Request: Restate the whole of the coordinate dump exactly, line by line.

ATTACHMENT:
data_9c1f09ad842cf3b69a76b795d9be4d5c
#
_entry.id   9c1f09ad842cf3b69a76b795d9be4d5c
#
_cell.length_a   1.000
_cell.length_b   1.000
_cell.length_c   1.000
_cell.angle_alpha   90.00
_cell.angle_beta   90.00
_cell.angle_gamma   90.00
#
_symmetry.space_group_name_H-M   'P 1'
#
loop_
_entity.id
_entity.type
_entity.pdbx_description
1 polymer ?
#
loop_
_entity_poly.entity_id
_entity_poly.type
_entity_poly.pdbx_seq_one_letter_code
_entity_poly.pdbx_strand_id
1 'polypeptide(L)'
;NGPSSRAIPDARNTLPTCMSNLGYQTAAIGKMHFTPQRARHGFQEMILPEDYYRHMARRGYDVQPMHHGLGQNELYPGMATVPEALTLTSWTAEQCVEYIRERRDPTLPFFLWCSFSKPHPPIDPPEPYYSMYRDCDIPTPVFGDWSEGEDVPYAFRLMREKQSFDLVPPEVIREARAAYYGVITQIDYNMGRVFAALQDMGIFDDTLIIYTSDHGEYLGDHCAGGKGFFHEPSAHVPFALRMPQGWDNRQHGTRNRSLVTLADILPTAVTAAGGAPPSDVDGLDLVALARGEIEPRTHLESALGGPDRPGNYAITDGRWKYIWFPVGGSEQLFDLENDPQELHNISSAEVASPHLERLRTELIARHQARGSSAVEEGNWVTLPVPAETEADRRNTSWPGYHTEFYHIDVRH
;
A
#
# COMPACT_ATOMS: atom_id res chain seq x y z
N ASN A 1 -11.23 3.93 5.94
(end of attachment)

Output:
data_9c1f09ad842cf3b69a76b795d9be4d5c
#
_entry.id   9c1f09ad842cf3b69a76b795d9be4d5c
#
_cell.length_a   1.000
_cell.length_b   1.000
_cell.length_c   1.000
_cell.angle_alpha   90.00
_cell.angle_beta   90.00
_cell.angle_gamma   90.00
#
_symmetry.space_group_name_H-M   'P 1'
#
loop_
_entity.id
_entity.type
_entity.pdbx_description
1 polymer ?
#
loop_
_entity_poly.entity_id
_entity_poly.type
_entity_poly.pdbx_seq_one_letter_code
_entity_poly.pdbx_strand_id
1 'polypeptide(L)'
;NGPSSRAIPDARNTLPTCMSNLGYQTAAIGKMHFTPQRARHGFQEMILPEDYYRHMARRGYDVQPMHHGLGQNELYPGMATVPEALTLTSWTAEQCVEYIRERRDPTLPFFLWCSFSKPHPPIDPPEPYYSMYRDCDIPTPVFGDWSEGEDVPYAFRLMREKQSFDLVPPEVIREARAAYYGVITQIDYNMGRVFAALQDMGIFDDTLIIYTSDHGEYLGDHCAGGKGFFHEPSAHVPFALRMPQGWDNRQHGTRNRSLVTLADILPTAVTAAGGAPPSDVDGLDLVALARGEIEPRTHLESALGGPDRPGNYAITDGRWKYIWFPVGGSEQLFDLENDPQELHNISSAEVASPHLERLRTELIARHQARGSSAVEEGNWVTLPVPAETEADRRNTSWPGYHTEFYHIDVRH
;
A
#
# COMPACT_ATOMS: atom_id res chain seq x y z
N ASN A 1 -11.23 3.93 5.94